Cleaning up your time will ultimately clean up your life.

We all can relate to times that seem to be in complete chaos. Mornings are dreadful. Nights aren’t any better. Days are longer and more stressful than ever, as you pace around thinking about what you’ll have to do the next day.

This was the case for me over the past month. The workload from school and work was piling up all at once. It wasn’t surprising, though. I knew it was bound to happen at some point.

The break that came before all of that allowed more time to focus on my writing. Most of my days were spent pouring out the ideas bouncing around inside my head.

But now that my priorities have shifted, I have to be more intentional about how I fill my days. Otherwise—like any human—I’ll be left with the feeling of productivity congestion.

Such is the case of life.

On Managing Time

“Most of us spend too much time on what is urgent and not enough time on what is important.” — Stephen R. Covey

It was easier during the break, I’m not going to lie. Waking up and getting straight to a post was how I would start the day. There weren’t too many things to get me off track of what I wanted to do.

Things have changed since then.

Papers are due. Assignments have to be completed. The to-do list has seemingly doubled. And before I know it, it’s near the end of the day.

The common response to this, of course, is the sense of being overwhelmed. It’s not something to be ashamed of. We all go through it every now and then, some more often than others. There just isn’t enough time in the day it seems.

In reality, we aren’t overwhelmed. We just need to manage our time better.

I didn’t see this as the underlining issue at the time. I thought I was fine. No need to change anything. But there was no adjustment made when my schedule shifted.

It’s easy for us to become accustomed to a routine. Day after day of doing the same thing, it eventually becomes a part of us. We don’t even have to think twice.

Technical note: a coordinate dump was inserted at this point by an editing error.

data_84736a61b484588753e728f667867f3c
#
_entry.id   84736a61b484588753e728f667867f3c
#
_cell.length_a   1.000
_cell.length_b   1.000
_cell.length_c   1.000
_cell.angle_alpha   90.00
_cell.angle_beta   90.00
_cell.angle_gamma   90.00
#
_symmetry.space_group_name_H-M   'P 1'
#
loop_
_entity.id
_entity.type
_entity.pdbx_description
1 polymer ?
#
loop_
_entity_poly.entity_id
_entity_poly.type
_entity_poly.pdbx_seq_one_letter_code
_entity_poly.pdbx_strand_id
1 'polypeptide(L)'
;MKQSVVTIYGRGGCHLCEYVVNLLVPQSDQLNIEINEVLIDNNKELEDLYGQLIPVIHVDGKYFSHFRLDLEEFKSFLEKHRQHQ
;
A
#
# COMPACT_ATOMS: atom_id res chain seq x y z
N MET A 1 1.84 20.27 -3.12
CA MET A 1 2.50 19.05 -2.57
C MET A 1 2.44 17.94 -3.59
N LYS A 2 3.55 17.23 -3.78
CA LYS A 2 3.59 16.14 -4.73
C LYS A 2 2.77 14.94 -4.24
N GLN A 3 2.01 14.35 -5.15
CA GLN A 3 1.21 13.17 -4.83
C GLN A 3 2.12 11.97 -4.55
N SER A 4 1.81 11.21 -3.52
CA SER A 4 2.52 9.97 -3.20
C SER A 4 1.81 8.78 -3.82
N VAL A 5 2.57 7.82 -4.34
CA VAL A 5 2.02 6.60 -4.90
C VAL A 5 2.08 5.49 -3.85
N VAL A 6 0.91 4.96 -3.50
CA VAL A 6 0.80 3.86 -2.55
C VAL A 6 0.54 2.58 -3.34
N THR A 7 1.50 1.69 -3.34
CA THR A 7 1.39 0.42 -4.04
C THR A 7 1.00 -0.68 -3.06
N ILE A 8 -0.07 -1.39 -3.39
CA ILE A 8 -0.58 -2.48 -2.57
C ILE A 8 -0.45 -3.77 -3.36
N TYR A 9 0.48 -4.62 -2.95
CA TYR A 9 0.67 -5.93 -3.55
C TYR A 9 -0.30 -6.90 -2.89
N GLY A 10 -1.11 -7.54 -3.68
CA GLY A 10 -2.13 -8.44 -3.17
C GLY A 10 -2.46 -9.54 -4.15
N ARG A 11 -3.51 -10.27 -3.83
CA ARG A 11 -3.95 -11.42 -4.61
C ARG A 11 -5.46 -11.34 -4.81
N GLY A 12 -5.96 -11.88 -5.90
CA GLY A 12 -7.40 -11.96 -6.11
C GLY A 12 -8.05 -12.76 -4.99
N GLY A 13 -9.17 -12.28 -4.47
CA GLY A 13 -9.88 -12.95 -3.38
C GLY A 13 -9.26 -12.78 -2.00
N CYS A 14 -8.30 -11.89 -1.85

This is where time management shines.

So often we assume there’s no time to do what brings us joy. To be fair, there are times when this is true. Like being parents of a newborn who requires most of our time. Or taking care of an elderly person who can’t live independently.

Most often, though, the problem stems for us neglecting to intentionally sit down and schedule tasks, estimating how long it will take to complete them, and getting to work on them distraction-free.

We aren’t in control of everything in our lives, but there’s no reason we shouldn’t plan ahead for what needs to be done.

Prioritize Your Tasks

Since starting a new semester, I can see how important it is to prioritize what I have to do. You may not see it immediately, but this is crucial to minimizing stress and eliminating the temptation to procrastinate.

Over the past month or so, my twin brother and I made the transition into our newly renovated apartment. Adding the process of moving to an already-busy semester had proven challenging.

That’s why we made such a strong effort to prioritize tasks throughout the day. This gives us an idea of what matters most and what can wait before taking any steps.

Make an effort to list your most important tasks first. Throw your attention on them as early as you can, and knock it out of the park.

Not only will your future self thank you, but you’ll also make room for other activities without the added load of guilt. Trust me, that couch feels a lot better after you’ve gotten things accomplished.